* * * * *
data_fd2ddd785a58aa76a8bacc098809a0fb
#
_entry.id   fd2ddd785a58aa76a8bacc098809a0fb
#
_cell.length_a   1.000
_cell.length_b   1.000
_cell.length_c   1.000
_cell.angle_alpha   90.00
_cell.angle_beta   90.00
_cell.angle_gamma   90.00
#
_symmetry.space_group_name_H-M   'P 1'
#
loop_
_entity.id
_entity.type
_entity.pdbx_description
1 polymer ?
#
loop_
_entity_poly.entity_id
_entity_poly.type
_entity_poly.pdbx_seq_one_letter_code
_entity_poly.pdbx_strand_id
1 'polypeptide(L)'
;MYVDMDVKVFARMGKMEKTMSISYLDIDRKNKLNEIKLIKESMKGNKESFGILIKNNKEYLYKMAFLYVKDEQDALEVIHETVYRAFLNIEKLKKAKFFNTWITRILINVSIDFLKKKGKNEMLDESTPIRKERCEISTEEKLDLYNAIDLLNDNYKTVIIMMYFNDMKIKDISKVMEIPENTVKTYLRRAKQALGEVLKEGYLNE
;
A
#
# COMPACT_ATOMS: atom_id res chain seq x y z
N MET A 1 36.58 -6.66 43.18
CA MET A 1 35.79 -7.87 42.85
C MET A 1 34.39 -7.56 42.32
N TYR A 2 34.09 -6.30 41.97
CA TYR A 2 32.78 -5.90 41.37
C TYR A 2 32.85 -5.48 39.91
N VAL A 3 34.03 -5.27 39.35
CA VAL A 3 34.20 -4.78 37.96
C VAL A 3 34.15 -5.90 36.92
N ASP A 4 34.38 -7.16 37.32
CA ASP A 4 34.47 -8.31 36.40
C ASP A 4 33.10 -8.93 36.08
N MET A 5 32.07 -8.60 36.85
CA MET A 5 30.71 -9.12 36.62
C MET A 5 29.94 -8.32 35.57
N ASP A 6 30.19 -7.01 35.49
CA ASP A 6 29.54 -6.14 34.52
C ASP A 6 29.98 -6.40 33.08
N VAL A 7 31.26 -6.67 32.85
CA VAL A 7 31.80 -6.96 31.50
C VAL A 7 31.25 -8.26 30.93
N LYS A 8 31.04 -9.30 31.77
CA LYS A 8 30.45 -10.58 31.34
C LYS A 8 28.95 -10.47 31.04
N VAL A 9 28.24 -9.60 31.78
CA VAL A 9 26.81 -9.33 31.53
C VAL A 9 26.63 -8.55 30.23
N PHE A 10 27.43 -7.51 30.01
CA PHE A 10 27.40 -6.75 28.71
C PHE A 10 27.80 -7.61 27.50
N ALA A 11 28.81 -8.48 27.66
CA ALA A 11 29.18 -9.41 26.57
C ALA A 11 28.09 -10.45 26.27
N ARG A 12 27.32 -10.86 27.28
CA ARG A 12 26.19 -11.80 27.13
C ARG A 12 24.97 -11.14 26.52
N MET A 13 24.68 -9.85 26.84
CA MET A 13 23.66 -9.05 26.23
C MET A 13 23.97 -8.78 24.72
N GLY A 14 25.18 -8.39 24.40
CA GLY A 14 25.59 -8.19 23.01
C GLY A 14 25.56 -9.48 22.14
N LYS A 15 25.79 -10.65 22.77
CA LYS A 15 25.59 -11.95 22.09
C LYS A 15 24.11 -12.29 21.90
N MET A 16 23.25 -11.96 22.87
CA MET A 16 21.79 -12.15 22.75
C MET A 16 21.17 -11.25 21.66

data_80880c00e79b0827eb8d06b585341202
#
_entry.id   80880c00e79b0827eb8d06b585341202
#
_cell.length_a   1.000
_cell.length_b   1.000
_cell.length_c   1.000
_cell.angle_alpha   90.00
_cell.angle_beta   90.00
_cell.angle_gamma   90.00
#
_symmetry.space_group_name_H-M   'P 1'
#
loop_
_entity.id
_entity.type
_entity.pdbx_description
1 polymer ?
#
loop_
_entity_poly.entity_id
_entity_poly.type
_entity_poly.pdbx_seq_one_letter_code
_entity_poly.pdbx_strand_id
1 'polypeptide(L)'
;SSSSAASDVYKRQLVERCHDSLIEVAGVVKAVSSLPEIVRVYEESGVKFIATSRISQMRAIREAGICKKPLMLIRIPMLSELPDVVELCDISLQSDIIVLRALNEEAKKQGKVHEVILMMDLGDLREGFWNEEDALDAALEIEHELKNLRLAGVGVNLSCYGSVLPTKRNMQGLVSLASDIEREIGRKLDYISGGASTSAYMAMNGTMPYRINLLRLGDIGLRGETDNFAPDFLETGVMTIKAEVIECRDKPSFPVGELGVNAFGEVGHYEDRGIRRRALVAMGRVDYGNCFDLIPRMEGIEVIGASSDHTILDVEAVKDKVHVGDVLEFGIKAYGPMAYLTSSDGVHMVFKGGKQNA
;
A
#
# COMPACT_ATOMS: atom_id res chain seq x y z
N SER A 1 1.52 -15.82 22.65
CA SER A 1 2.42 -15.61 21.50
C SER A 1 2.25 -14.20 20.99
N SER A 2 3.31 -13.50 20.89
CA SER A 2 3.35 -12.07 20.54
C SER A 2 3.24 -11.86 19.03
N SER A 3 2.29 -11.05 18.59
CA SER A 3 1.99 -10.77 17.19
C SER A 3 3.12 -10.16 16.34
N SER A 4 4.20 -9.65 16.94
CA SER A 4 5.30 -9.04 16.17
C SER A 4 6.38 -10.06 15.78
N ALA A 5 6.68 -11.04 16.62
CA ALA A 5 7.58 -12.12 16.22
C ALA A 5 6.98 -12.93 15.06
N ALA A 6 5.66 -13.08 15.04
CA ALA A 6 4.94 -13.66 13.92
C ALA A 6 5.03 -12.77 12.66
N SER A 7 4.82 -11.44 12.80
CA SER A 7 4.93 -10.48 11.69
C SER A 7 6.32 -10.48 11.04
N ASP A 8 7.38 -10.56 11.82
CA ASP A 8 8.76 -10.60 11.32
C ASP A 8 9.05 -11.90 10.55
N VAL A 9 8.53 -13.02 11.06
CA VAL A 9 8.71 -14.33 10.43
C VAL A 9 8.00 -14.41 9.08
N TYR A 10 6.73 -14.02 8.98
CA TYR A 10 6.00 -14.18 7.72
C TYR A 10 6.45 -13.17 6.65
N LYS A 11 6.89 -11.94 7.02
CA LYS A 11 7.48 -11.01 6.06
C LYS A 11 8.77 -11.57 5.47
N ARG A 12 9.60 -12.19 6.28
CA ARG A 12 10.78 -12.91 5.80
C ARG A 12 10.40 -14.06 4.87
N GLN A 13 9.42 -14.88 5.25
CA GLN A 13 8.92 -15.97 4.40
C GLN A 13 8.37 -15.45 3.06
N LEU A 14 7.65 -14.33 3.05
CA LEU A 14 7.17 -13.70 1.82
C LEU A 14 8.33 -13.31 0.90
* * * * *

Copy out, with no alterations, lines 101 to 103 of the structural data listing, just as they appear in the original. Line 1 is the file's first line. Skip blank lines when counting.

_entity_poly.pdbx_seq_one_letter_code
_entity_poly.pdbx_strand_id
1 'polypeptide(L)'